Burrows was the first photographer to cover a war comprehensively in color. The composed drama of the photograph recalls the stylized choreography of history painting from earlier centuries. Yet the picture's power lies no less in its vivid description of utter ruin and existential exhaustion than in our knowledge, through photography, that these are real men in a real place.
Burrows covered the Vietnam War for Life magazine from 1962 until his death at the age of forty-four, in 1971, when the helicopter carrying him to the invasion of Laos crashed. In his work, Burrows sought the center of violent action and attempted to describe its effects on people. He hoped that his photographs would "penetrate the hearts of those at home who are simply too indifferent" and that they would "show people what others go through."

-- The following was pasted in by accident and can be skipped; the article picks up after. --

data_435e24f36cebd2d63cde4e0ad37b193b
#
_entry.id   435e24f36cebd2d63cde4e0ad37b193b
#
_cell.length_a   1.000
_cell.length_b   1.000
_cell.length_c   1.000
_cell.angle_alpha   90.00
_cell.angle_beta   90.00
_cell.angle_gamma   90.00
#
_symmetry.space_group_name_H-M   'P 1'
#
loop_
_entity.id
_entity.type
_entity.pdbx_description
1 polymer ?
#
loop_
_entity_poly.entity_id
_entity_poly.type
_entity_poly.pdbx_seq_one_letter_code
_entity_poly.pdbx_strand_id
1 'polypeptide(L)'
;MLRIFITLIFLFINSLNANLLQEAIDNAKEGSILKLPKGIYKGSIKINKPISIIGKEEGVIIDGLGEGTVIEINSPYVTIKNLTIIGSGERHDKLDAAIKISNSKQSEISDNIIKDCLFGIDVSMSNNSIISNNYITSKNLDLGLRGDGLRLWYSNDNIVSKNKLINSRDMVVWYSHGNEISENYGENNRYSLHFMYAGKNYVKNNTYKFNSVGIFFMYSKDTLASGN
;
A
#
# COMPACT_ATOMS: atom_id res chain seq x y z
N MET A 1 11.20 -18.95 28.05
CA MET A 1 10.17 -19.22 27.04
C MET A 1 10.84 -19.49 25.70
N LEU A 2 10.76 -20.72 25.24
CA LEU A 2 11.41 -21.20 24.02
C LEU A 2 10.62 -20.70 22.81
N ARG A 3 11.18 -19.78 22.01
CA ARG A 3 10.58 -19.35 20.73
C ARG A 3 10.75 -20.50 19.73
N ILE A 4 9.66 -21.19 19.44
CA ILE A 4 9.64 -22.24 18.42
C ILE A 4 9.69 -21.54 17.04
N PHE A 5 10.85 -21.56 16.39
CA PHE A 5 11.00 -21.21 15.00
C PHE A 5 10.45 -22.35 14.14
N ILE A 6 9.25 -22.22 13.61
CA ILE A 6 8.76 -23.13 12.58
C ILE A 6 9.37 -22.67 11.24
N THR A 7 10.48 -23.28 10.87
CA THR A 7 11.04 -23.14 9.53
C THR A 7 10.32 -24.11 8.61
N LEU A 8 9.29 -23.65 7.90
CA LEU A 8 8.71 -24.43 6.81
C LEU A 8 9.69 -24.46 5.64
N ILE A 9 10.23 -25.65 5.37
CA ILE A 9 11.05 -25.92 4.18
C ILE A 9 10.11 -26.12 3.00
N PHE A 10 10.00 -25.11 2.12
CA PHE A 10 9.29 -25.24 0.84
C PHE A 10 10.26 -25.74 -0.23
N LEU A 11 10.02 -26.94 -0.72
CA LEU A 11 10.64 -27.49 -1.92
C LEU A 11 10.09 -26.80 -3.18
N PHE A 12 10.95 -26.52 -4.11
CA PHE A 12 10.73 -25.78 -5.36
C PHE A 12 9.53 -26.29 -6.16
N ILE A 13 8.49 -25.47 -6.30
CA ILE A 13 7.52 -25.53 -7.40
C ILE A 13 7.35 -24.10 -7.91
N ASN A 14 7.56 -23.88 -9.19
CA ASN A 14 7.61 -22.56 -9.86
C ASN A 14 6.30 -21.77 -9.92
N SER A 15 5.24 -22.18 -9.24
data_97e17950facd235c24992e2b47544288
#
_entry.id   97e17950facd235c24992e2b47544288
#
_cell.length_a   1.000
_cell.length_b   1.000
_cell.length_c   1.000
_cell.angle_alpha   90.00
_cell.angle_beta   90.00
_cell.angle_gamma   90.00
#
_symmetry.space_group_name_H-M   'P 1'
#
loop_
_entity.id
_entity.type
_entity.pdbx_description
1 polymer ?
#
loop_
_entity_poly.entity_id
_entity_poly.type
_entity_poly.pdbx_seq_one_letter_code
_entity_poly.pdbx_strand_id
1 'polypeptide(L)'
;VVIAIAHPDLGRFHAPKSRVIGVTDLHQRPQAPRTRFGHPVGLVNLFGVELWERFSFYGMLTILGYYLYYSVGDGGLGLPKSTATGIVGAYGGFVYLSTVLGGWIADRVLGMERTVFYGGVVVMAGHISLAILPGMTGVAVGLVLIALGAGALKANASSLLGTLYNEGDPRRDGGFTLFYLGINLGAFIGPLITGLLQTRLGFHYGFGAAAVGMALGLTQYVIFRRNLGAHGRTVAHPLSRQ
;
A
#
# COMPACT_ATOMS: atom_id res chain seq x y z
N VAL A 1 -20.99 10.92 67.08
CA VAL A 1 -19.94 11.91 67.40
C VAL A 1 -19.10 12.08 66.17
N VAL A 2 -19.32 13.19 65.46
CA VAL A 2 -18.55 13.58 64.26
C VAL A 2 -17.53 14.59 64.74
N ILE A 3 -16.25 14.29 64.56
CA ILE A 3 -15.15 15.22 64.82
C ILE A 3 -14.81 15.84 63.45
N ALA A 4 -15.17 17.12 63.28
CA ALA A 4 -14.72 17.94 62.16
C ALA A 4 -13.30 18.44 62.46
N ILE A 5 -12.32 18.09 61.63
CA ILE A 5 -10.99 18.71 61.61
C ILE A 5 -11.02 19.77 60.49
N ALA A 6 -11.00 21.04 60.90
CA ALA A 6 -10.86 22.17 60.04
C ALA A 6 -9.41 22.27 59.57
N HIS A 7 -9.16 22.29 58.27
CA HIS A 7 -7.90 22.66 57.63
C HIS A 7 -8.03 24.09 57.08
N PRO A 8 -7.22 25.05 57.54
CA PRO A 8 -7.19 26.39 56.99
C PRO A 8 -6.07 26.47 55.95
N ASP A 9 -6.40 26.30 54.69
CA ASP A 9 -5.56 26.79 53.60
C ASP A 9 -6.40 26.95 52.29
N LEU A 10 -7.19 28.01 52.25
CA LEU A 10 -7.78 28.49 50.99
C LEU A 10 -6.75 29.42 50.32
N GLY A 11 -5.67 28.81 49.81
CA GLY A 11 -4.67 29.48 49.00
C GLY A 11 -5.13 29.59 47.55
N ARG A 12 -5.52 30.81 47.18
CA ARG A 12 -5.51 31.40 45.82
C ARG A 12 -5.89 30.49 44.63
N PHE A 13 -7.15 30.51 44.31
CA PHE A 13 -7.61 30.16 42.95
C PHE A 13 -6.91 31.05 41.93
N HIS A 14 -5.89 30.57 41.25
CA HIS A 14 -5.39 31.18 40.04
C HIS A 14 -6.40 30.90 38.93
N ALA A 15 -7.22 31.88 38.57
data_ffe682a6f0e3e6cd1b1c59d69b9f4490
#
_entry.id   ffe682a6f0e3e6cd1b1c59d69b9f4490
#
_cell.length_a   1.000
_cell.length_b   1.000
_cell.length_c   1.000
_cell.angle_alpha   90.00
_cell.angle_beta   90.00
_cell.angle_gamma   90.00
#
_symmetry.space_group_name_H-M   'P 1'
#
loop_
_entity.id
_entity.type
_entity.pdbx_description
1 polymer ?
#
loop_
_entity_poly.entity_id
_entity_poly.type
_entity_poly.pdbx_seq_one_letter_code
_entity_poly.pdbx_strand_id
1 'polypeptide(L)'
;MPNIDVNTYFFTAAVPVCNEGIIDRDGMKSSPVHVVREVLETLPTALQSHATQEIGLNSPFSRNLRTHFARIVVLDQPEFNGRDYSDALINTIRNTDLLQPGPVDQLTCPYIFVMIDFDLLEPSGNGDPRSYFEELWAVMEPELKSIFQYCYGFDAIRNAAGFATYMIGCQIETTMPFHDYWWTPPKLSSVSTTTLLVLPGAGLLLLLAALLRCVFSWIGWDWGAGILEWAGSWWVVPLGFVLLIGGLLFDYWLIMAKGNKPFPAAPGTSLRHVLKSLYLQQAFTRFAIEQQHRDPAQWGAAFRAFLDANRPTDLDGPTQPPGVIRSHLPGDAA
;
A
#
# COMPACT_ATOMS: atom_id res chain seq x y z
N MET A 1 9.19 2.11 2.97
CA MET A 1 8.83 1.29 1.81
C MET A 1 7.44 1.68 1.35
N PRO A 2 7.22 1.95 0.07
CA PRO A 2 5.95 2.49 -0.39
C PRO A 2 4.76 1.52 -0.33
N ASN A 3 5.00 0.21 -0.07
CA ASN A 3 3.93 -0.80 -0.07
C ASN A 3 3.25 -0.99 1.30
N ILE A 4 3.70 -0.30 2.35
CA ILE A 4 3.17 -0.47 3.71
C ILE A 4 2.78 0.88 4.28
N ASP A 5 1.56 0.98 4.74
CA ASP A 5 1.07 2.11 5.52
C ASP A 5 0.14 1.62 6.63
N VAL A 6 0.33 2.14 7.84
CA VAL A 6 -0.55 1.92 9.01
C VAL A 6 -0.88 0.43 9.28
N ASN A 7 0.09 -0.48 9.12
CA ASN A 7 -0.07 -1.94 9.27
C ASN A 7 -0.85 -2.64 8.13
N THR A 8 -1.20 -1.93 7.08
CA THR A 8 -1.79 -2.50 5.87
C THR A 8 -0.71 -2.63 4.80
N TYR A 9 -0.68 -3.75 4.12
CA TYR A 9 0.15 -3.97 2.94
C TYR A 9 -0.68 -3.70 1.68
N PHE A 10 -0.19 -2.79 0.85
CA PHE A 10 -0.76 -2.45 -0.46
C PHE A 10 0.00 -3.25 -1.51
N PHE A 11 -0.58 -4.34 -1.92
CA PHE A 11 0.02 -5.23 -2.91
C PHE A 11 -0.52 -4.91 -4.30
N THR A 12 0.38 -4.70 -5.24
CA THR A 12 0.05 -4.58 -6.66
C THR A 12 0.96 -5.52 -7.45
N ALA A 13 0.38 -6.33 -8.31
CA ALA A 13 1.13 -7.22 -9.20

Publication excerpt from The Museum of Modern Art, MoMA Highlights, New York: The Museum of Modern Art, revised 2004, originally published 1999, p. 288.